Ironclads, Dahlgren & Columbiad, 1/600 scale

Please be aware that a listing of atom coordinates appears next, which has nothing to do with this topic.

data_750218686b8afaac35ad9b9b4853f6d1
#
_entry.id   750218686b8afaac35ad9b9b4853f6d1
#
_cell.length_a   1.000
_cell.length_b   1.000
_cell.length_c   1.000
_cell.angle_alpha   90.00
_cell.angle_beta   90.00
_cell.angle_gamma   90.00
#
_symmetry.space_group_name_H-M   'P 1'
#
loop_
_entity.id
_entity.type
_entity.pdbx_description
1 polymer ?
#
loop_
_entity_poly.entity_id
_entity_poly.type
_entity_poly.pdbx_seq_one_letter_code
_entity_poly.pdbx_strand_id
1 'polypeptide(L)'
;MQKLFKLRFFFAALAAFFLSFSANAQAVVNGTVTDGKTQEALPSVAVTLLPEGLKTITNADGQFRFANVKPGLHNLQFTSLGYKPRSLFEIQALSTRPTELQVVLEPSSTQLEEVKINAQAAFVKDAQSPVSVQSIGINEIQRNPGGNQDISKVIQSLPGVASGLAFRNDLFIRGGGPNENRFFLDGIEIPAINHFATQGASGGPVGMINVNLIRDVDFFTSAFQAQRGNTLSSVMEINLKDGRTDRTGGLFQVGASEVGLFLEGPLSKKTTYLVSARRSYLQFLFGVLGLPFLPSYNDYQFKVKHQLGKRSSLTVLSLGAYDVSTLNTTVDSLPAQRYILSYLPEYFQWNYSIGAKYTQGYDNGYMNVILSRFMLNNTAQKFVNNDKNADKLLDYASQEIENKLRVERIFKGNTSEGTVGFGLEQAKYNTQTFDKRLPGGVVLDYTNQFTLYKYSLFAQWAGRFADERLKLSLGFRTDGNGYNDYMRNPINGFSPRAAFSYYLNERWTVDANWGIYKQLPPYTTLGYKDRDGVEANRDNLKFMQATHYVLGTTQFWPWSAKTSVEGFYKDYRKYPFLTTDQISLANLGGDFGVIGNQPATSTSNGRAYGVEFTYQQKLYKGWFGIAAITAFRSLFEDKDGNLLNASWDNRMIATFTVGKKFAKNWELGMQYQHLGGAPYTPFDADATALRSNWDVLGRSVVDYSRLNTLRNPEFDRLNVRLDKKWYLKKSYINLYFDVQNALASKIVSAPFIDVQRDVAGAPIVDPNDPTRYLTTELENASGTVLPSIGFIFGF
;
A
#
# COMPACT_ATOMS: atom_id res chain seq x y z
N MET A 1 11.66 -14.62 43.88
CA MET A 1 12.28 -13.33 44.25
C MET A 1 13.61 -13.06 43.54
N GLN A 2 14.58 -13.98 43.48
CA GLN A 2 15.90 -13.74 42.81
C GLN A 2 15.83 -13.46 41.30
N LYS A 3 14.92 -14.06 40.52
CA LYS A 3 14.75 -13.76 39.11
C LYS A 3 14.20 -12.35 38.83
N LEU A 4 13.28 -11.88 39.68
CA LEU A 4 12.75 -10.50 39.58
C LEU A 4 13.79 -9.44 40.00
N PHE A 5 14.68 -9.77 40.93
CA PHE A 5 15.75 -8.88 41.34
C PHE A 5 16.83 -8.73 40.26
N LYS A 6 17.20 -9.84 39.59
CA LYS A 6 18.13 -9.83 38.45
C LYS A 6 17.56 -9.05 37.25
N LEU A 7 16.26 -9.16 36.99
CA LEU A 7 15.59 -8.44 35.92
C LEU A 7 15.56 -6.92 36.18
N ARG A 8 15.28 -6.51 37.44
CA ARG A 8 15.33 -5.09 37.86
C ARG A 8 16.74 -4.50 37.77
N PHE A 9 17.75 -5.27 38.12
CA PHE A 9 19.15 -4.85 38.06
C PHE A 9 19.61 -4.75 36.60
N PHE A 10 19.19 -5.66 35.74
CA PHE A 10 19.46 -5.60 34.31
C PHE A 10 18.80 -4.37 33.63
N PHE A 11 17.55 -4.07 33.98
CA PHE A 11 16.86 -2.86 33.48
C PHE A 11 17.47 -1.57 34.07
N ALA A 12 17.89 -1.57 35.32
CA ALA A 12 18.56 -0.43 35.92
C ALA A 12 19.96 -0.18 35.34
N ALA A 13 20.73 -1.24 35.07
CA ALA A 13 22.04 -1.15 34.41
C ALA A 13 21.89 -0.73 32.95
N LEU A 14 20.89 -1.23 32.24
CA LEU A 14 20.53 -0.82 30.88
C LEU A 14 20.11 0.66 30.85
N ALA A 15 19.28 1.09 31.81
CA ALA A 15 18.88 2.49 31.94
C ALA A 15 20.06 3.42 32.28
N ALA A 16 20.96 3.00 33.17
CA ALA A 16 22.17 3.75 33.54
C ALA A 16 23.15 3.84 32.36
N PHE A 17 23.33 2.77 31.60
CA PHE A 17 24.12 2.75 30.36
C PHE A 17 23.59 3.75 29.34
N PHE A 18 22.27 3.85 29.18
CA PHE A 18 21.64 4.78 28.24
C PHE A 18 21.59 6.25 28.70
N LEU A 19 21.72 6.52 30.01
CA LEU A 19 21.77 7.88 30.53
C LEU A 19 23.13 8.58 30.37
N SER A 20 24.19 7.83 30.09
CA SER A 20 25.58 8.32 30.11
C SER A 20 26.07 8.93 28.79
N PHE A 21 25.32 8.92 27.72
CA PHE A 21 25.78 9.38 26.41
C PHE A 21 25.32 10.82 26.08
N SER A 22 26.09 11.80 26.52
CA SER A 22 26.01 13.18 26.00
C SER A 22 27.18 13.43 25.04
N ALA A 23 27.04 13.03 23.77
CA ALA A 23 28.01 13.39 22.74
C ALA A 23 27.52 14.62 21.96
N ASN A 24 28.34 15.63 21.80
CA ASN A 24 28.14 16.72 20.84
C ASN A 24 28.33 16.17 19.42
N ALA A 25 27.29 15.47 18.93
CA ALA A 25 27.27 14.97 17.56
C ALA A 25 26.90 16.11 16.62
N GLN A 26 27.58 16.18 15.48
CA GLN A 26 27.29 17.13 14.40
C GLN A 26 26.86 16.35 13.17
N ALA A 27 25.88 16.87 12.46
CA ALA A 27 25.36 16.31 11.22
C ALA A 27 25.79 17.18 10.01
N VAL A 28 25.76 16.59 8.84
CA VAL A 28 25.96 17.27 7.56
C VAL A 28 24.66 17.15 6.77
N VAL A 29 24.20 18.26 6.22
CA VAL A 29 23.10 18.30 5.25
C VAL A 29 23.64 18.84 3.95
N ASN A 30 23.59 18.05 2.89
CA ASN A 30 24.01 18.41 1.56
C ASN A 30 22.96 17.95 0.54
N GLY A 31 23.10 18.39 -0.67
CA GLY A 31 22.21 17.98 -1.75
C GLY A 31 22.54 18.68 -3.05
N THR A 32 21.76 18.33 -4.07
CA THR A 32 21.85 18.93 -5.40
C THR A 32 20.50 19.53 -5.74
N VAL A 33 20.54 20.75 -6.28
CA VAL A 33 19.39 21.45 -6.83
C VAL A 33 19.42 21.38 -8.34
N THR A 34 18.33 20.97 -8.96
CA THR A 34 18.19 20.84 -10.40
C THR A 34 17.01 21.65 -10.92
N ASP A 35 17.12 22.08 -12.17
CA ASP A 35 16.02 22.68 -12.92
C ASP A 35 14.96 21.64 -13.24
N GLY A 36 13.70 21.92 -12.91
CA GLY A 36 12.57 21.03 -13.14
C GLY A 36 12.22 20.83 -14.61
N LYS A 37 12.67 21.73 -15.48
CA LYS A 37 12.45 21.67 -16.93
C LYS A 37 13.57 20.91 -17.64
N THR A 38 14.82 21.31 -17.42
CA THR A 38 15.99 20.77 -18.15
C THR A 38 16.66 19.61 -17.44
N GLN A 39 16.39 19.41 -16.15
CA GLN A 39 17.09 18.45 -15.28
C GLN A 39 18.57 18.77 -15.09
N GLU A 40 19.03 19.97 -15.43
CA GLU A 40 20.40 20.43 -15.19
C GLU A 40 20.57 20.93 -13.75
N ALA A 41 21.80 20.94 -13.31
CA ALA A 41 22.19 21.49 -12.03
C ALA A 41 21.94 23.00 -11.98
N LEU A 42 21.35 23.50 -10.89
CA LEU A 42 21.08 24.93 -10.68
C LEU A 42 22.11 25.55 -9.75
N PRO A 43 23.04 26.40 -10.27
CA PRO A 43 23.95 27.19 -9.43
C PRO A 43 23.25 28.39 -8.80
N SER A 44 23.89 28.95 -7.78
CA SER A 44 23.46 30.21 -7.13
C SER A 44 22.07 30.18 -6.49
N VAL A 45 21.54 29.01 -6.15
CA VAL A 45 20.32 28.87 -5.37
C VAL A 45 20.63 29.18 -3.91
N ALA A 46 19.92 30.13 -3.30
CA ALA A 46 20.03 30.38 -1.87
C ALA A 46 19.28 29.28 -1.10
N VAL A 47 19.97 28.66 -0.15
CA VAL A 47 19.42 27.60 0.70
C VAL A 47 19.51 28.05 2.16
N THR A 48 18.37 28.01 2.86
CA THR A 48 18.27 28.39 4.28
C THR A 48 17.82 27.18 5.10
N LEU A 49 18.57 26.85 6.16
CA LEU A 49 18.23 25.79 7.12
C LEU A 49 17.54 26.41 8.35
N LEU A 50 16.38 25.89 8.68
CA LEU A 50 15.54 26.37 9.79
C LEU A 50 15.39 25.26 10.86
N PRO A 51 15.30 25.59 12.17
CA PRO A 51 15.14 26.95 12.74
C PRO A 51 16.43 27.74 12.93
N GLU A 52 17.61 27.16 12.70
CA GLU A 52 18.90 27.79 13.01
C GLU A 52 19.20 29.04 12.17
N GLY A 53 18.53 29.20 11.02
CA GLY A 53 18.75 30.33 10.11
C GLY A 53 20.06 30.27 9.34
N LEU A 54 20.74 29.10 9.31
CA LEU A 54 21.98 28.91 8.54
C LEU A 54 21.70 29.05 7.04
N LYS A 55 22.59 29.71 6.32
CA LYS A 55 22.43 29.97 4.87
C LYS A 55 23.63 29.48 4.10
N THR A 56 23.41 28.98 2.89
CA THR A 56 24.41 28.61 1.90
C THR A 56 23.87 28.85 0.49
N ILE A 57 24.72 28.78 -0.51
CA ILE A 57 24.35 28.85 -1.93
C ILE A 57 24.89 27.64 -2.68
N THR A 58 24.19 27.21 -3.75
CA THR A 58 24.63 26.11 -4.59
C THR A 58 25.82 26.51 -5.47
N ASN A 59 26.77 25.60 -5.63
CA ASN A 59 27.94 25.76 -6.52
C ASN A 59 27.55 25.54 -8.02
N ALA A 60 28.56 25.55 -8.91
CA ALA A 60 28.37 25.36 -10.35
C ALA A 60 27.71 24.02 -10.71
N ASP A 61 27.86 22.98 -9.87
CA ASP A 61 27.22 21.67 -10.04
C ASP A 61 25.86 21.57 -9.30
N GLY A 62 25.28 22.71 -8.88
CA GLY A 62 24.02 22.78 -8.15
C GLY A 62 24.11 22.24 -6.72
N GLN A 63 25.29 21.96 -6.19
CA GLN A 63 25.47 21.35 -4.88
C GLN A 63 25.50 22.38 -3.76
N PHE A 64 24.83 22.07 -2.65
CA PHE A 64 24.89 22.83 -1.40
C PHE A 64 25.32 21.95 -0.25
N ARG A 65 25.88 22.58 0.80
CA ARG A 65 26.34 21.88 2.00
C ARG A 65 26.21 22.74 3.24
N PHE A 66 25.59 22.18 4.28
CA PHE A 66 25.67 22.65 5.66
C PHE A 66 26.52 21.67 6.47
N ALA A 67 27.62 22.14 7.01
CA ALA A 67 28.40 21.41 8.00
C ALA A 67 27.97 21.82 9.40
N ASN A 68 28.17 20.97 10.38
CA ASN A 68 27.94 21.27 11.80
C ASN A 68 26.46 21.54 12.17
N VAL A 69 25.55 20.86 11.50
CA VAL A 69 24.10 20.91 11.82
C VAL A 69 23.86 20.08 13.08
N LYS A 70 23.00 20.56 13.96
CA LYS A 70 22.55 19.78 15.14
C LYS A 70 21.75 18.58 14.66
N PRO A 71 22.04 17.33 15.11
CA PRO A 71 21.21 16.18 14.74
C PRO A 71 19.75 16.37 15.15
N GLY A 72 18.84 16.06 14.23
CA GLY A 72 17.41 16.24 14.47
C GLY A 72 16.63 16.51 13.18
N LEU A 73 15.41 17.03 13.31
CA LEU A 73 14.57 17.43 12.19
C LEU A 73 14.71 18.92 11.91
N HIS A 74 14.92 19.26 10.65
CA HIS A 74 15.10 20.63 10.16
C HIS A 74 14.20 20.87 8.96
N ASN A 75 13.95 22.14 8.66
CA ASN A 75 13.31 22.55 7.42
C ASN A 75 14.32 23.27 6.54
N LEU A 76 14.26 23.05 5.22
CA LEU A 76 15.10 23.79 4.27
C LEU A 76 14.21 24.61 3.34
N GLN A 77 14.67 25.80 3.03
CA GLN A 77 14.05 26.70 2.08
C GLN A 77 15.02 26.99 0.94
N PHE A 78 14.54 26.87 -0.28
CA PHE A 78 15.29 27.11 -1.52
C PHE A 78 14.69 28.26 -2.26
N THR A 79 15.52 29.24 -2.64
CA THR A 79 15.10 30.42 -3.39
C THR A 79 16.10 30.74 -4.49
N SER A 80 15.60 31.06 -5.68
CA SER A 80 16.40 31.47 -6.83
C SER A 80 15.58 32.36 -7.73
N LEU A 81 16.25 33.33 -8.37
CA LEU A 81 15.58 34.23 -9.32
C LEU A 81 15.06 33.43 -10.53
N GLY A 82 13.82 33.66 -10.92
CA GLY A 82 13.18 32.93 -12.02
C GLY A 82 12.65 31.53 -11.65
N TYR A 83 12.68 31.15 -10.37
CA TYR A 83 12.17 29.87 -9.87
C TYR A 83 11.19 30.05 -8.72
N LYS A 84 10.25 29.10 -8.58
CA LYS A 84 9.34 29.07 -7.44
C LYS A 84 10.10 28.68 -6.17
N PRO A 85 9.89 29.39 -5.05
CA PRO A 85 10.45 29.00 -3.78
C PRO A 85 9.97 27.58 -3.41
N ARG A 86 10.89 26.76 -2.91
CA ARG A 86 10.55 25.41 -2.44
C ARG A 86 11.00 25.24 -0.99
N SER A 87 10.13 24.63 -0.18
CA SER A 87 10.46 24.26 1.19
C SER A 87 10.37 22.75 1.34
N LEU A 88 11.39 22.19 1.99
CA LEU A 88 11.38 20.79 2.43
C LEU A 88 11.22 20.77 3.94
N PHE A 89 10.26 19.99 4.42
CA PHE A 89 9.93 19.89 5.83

We hadn’t played a naval game for a while, and so we opted for this – a sea battle in the era of ironclads, but without a single ironclad in sight! Still, David Manley’s excellent rules cope with wooden-walled steamships perfectly well. This game, a refight of the Battle of Rügen (also known as the Battle of Jasmund), fought off the German Baltic coast in March 1964, was played on a 6×6 foot table. In it, a conventional Danish squadron blockading the Baltic coast was attacked by a Prussian force spearheaded by the 1st Gunboat Division. Sean 1 and I played the Prussians, with Sean taking the gunboats, while I took the screw corvettes Arcona (the flagship) and Nymphe. The Gunboat Division was made up of the paddle steamer Loreley, the 1st class gunboat Comet, and five 2nd class gunboats (Hay, Hyäne, Pfiel, Skorpion and Wespe). It was something of a mosquito fleet, good for stinging and not much else. That’s them up above. For his part Nick commanded the more powerful Danish blockading squadron. His flagship was the screw frigate Sjaelland, supported by two screw corvettes (Heimdal and Thor) and the screw ship-of-the-line Skjold, converted from an old plastic model of HMS Victory! That’s her and Sjaelland in the foreground above, with the two corvettes on the right. The battle began with the Prussians coming out of Greifswald Bay, from the long western table edge. The Danes, out to sea to the west, altered course to intercept. Sean’s gunboats were first into action, popping away at the two largest Danish ships with their bow guns. The Sjaelland fired back, and one of the gunboats, the Hyäne, was left dead in the water, with her steam pipes burst. The Danes curved round to the south-west, while my own two Prussian corvettes, having overshot the enemy, turned east and then south. Meanwhile the gunboats were in the middle of the Danes, blasting away without much effect on all sides. This was plucky stuff – each gunboat carried a pair of rifled 12-pounders, while the Prussian corvettes mounted 12-16 guns apiece.As for the Skjold, she was something of a death star, with 56 smoothbores and 8 rifled 18-pounders. Nick’s defensive die rolling was excellent too. After a few turns the gunboats had largely shot their bolt. Three of them had been badly smashed up, including one which was dead in the water, and another with a smashed rudder, which was now heading straight towards the beach on Usedom Island. The Comet was on fire. Only the Skorpion and Wespe were still undamaged, and still in the fight, alongside the battered Hay. By now the Danes had worked their way between the gunboats and their line or retreat back into Greifswald Bay. Nick turned the Skjold and Sjaelland northwards, heading slowly towards the two Prussian corvettes. They though, were busy fighting their own duel with their two Danish counterparts, with the remains of the gunboat division harassing any Danish ships within range. Even the paddle steamer Loreley (above) was joining in, gamely firing at the Skjold, even though all she carried was a pair of 12-pounder smoothbores. She was supported in this by the Comet, which remained on fire throughout the rest of the game. Strangely though, Nick’s dice gods had briefly forsaken him, and so his two gnat-like assailants remained unharmed, while chipping away at the steam-powered ship-of-line’s gunnery factors thanks to a few lucky hits. Over in the centre of the table things were hotting up. Arcona dried to ram the Thor, but it was just a glancing blow, and they scraped past each other, blazing away. The Thor was in a bad way by now, and her guns had almost been completely silenced. Heimdal was suffering too, coming off worse in her duel with Nymphe and two of the small Prussian gunboats. It wasn’t enough though, to force any kind of victory in a battle which was becoming something of a stalemate. The blockade wasn’t going to be lifted that day. Wisely the Skjold and Sjaelland decided to ignore the puny Loreley and Comet, and instead they turned towards the two Prussian corvettes. This though, unmasked the Prussian escape route. So, following a signal from Capt. Jachmann in Arcona, the Prussian ships broke off the action, and headed back toward Greifswald Bay, taking the Hyäne under tow as they passed . Still, despite being an indecisive action with no ships sunk, it was a fun game, and David’s rules did the job very nicely indeed. Incidentally, for those who’re interested in these things, here are a couple of the ship cards I use for my Dahlgren & Columbiad games.